Benedictine monk, liturgist; b. April 7, 1908, Roscoe, Minn.; d. Feb. 22, 2002, Collegeville, Minn. The sixth of eight children of German emigrés from Westphalia, John Conrad and Rosalie (Loxterkamp) Diekmann, he was baptized Leo. After his education at St. John's Preparatory School and two years at St. John's University in Collegeville, Minn., he joined the Benedictine Order there in 1925. This was the same year that Virgil michel, just back from his European studies and thoroughly inspired by Lambert beauduin, began to promote an American liturgical movement. During Diekmann's first year in the abbey, Orate Fratres (later renamed Worship ) was founded and the Liturgical Press began publication of its Popular Liturgical Library. He also learned of the theology of the mystical body of christ, which was for him the discovery of a new ecclesiology with profound liturgical ramifications.
In 1928 Diekmann was sent to Rome to pursue a Doctorate in Sacred Theology at Sant' Anselmo. There Dom Anselm Stolz introduced him to the Church Fathers, particularly Tertullian, whose writings became the focus of his dissertation. Diekmann was ordained to the priesthood on June 28, 1931. He returned from Europe in 1933, and became a professor of theology at St. John's University, where he taught for 62 years. Also in 1933, he was appointed assistant editor of Orate Fratres. Upon Virgil Michel's sudden death in 1938, Diekmann succeeded him as editor and began soliciting regular contributions from a circle of young scholars including Hans Ansgar Reinhold, Kathryn Sullivan, Frederick McManus, and Gerard Sloyan.
Diekmann's association with the annual Liturgical Weeks secured his role as a key leader and spokesperson of the liturgical movement in the 1940s and 1950s. These Weeks were launched under the auspices of the Benedictines in 1940 and were sustained by the creation of the Liturgical Conference in 1943. His gift to the movement was to provide a vision of sacramental life solidly grounded in patristic sources and always oriented to the church's pastoral life.
By the 1950s Diekmann was a regular participant in study weeks and conferences in Europe. At Lugano (1953), Louvain (1954), Assisi (1956), and Monserrat (1958), he heard scholars and pastors together with representatives from the Sacred Congregation of Rites openly debate a wide range of pastoral liturgical reforms, including Holy Week reforms, readings in the vernacular, a three-or four-year cycle of Scripture readings, concelebration, vernacular recitation of the breviary, and restoration of the catechumenate. Diekmann was invited to serve as a consultant to the Pontifical Liturgical Preparatory Commission of the Second Vatican Council. His work on the commission included drafting the articles on the cultural adaptation of the liturgy (Sacrosanctum Concilium 37–40), articles that he judged, in retrospect, not nearly bold enough in promoting diversity of rite and adaptation to given cultural structures. He also lobbied for permission to recite the breviary in the vernacular.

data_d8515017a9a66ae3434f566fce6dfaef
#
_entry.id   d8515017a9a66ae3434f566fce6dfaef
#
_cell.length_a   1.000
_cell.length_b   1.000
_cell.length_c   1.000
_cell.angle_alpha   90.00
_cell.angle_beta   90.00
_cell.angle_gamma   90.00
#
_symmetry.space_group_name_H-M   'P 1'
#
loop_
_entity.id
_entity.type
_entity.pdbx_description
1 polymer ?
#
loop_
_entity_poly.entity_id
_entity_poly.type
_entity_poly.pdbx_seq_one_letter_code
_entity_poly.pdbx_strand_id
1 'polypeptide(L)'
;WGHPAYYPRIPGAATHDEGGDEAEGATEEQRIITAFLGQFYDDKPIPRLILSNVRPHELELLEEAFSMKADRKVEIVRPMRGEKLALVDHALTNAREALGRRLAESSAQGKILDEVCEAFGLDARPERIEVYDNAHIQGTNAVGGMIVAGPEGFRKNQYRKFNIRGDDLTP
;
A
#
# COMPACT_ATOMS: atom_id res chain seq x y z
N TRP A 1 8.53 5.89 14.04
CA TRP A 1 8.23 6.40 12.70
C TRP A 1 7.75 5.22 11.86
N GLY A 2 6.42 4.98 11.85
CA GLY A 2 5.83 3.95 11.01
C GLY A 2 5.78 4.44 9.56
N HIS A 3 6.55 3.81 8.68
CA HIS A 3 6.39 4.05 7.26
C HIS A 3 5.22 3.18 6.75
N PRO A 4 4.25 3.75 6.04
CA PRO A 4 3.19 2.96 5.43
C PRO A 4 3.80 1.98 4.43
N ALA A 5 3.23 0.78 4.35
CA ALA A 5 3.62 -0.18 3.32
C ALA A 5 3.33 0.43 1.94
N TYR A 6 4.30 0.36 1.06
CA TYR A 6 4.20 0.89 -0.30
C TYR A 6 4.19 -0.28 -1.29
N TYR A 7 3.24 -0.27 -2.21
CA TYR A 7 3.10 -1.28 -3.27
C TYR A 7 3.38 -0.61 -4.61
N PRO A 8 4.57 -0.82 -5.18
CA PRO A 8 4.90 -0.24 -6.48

Diekmann was nominated by Archbishop Paul Hallinan as a peritus to the council for its second, third, and fourth sessions. He was instrumental in the founding of the international commission on english in the lit urgy (ICEL), and served on its advisory committee from the beginning. With the close of the council, Diekmann became one of the most sought-after interpreters of its content and implications. His interest in ecumenism was manifest in his membership in the National Lutheran-Catholic Dialogue and his positions as founding fellow and professor at the Ecumenical Institute for Advanced Theological Studies at Tantur, Israel, and co-founder of the Ecumenical Institute of Spirituality.
He retired from teaching in 1995 and continued to reside at St. John's Abbey until his death on Feb. 22, 2002.
Bibliography: k. hughes, The Monk's Tale: A Biography of Godfrey Diekmann (Collegeville 1991); includes comprehensive bibliography of the works of Godfrey Diekmann, 345–365.